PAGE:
Kids Cooking School

Jocelyn Reeves

The pandemic has forced the owner of Kids Cooking School to get even more creative. 

Kids Cooking School, located at 307 Village Parkway in Circle Pines, has rebranded as “Kids Creative School.” This summer, in addition to cooking classes, the business will also offer art and crafts classes. 

Lino Lakes resident Tiffany Cavegn opened the business in Lino Lakes in February 2017. Cavegn, a chef and health coach, is the founder of a nonprofit organization, Healthy Strong Kids of Minnesota, whose mission is to provide food assistance to families in need while teaching young people how to cook healthy recipes. After she taught community education classes, she realized there was a need for a local children’s cooking school.

The business had to close its doors in September 2018. The Kids Cooking School found a temporary home at Oak Hill Montessori School in Shoreview in 2019. Two weeks before the March 2020 shutdown, Cavegn signed a lease for the school’s new (and current location) in Circle Pines. 

“Like everyone, it's been challenging for us. We got just enough federal funding last year to make it through the summer,” Cavegn explained. “Due to the nature of classes, when we had to reduce capacity by 50%, it reduced our revenue but did not reduce our expenses. We are currently running at 50% revenue and 110% expenses when you take on the extra sanitizing required and because students can't share anything, so we have to order more individual ingredients.” 

Every year, Cavegn starts planning summer camps in the fall. At that time, it was unclear whether the same COVID-10 restrictions and protocols would be in place. She began brainstorming ways to increase revenue to avoid closing the business for a second time. 

“The stars aligned,” and Kids Creative School received a grant from Anoka County to help launch Cavegn’s latest ideas, an art studio and outdoor classroom. “I have been wanting to expand our classes to include unusual arts and crafts, the kind you see on Pinterest but not in your typical art classrooms,” she explained.

One of the tenants down the hall from Kids Creative School closed its doors, so the landlord offered Cavegn the space on a month-to-month basis. That new space will allow the business to increase its space. However, Cavegn doesn’t have the capacity to add more cooking stations.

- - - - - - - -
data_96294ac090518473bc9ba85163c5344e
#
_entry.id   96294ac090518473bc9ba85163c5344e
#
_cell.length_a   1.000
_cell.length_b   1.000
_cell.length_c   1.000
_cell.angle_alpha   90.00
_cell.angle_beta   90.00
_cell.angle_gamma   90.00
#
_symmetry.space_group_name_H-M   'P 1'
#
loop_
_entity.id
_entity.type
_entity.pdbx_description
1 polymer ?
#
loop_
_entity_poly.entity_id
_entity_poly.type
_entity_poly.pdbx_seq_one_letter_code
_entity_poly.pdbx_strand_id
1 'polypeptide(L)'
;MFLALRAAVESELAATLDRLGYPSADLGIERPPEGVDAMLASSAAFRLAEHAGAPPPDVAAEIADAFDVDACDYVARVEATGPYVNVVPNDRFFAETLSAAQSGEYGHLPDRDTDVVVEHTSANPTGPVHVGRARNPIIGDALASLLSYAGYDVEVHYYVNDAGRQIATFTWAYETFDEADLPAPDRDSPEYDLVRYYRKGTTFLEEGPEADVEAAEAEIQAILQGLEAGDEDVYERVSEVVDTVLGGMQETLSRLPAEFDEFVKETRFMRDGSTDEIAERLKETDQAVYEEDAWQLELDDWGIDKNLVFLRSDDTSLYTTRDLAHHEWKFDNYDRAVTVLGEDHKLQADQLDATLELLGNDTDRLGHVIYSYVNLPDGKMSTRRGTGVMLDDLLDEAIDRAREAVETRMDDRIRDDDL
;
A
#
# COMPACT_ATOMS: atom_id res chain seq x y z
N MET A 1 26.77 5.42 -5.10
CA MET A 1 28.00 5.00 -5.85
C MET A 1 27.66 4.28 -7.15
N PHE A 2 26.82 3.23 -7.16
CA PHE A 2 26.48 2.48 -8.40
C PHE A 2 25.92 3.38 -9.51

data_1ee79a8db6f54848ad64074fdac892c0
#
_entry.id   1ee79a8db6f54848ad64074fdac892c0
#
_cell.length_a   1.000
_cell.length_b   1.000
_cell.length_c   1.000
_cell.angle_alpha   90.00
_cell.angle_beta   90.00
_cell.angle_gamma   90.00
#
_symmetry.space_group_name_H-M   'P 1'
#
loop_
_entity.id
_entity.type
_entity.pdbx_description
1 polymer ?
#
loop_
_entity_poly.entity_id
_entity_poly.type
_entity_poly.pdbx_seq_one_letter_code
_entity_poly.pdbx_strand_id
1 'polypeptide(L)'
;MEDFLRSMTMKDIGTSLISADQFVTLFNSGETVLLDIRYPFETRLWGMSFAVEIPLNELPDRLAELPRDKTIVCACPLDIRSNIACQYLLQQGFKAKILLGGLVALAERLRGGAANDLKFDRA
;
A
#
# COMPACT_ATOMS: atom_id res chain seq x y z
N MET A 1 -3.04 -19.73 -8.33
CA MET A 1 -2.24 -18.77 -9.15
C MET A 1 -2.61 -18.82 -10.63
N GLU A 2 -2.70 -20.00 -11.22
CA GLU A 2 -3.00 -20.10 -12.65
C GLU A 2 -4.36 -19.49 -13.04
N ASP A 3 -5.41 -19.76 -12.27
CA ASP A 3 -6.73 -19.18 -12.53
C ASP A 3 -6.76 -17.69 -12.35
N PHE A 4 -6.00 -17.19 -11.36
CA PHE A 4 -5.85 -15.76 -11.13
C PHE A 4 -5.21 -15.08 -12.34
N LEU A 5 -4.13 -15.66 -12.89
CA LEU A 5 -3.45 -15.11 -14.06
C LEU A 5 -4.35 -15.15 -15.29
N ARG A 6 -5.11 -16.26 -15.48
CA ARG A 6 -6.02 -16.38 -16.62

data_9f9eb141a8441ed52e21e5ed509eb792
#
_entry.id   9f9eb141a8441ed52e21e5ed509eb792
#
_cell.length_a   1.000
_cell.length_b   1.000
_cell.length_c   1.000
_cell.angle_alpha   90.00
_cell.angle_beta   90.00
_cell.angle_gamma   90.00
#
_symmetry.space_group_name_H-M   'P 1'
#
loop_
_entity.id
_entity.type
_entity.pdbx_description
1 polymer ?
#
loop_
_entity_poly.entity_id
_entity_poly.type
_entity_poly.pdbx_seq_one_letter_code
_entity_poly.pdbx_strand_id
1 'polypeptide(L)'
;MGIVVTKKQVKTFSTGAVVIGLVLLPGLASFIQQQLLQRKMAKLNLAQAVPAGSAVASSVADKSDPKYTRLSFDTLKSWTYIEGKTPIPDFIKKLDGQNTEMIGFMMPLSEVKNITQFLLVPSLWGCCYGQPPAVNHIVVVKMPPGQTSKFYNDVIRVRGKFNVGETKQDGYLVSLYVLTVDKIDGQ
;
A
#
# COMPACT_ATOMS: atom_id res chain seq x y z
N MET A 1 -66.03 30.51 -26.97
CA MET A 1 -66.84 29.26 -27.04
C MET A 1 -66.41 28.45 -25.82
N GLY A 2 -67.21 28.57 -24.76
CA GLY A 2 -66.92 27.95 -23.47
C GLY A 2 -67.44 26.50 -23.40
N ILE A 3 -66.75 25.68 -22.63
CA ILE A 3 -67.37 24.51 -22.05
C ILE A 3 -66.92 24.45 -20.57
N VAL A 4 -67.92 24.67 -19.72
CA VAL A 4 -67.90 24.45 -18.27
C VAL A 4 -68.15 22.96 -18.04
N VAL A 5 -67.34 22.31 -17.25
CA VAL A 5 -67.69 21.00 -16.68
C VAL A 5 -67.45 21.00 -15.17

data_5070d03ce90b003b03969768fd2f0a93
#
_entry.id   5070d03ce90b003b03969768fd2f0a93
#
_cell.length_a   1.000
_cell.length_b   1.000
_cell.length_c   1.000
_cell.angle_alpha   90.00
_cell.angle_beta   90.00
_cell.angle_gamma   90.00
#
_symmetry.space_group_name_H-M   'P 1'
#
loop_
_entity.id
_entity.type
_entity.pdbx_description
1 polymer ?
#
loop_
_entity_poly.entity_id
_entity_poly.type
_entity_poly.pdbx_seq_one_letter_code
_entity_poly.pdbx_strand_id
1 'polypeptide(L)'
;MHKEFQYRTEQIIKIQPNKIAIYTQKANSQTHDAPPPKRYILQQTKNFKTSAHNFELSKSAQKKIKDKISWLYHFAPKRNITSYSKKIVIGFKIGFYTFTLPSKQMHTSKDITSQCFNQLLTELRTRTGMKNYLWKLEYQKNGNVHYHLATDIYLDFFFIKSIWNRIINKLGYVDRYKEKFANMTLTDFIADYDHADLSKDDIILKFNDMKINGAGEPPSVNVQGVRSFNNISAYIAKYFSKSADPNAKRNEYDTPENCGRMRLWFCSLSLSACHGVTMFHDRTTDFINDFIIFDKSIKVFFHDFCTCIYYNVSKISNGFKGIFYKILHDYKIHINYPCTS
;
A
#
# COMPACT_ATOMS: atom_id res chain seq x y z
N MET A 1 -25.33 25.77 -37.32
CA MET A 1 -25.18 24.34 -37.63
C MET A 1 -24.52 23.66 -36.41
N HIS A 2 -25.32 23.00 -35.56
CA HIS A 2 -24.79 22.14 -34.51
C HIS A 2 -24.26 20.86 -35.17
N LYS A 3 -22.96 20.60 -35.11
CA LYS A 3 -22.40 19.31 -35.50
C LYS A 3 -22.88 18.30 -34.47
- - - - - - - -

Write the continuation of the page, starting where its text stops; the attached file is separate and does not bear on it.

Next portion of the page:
Even if the 50% capacity restriction is loosened this summer, Cavegn said there will likely still be capacity limits to make sure social distancing can be maintained. Students likely won’t be able to share ingredients or cook stations. 

Summer camps include: Food Around the World, Breakfast Buffet, Camping Cuisine, Mad About Macarons, Crazy about Cupcakes, Italian Favorites and more. Art camps, many of which will incorporate science, technology, engineering and math (STEM) concepts, will include: Sparkling Mosaic Art, Acrylic & Resin Pours, 3D Printing, Hogwarts Paper Models and Craft My Crazy. 

The school attracts students from various school districts, including Centennial, White Bear Lake, Mahtomedi, Forest Lake, Mounds View, Spring Lake Park, Roseville, Maplewood/North Saint Paul/Oakdale and St. Paul. 

Hugo resident Michelle Allshouse’s son Dylan, a fifth grader, has attended classes at the school for a few years. “He has always liked helping me in the kitchen. He is more of a creative person and isn’t into sports as much,” Allshouse explained. “I asked him if he would be interested in trying a class. He really liked it, so he just kept doing it.” 

Even though Dylan is a regular student at the cooking school, he is still able to find new classes that interest him. “He loves Chef Tiffany, and it’s not the same thing over and over again,” she said. “He loves going and meeting new friends. It keeps him busy.” 

Dylan recently took a cupcakes and hot cocoa bomb class and soon plans to take another class on macarons. This summer, he is also signed up for the Italian Favorites camp. Allshouse said she hasn’t yet asked Dylan whether he wants to try out some of the arts and crafts type of classes, but she guesses he will. 

Kids Creative School plans to host an open house from 1 to 5 p.m. Sunday, April 11, so families can visit the cooking and art studio space, meet staff and try out some of the projects. To sign up for a time slot, or to learn more about the business, visit kidscreativeschool.org. 

Lead Editor Shannon Granholm can be reached at 651-407-1227 or quadnews@presspubs.com.

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